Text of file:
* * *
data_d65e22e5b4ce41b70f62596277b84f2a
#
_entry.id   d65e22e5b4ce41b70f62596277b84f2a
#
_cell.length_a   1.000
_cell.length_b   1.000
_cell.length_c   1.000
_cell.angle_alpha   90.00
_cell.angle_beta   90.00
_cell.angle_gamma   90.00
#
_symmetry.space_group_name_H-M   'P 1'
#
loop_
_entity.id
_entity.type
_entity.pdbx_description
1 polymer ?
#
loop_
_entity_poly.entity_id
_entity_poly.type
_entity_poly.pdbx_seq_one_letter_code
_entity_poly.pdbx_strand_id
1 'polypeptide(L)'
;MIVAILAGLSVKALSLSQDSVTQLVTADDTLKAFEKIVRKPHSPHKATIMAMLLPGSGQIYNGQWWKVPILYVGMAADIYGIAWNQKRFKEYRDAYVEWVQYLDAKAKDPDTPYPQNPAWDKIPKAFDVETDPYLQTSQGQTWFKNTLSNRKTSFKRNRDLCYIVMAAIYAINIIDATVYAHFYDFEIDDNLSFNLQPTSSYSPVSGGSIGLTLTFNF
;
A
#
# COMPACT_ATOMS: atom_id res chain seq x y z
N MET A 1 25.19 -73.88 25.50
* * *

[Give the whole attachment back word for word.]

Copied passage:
data_d65e22e5b4ce41b70f62596277b84f2a
#
_entry.id   d65e22e5b4ce41b70f62596277b84f2a
#
_cell.length_a   1.000
_cell.length_b   1.000
_cell.length_c   1.000
_cell.angle_alpha   90.00
_cell.angle_beta   90.00
_cell.angle_gamma   90.00
#
_symmetry.space_group_name_H-M   'P 1'
#
loop_
_entity.id
_entity.type
_entity.pdbx_description
1 polymer ?
#
loop_
_entity_poly.entity_id
_entity_poly.type
_entity_poly.pdbx_seq_one_letter_code
_entity_poly.pdbx_strand_id
1 'polypeptide(L)'
;MIVAILAGLSVKALSLSQDSVTQLVTADDTLKAFEKIVRKPHSPHKATIMAMLLPGSGQIYNGQWWKVPILYVGMAADIYGIAWNQKRFKEYRDAYVEWVQYLDAKAKDPDTPYPQNPAWDKIPKAFDVETDPYLQTSQGQTWFKNTLSNRKTSFKRNRDLCYIVMAAIYAINIIDATVYAHFYDFEIDDNLSFNLQPTSSYSPVSGGSIGLTLTFNF
;
A
#
# COMPACT_ATOMS: atom_id res chain seq x y z
N MET A 1 25.19 -73.88 25.50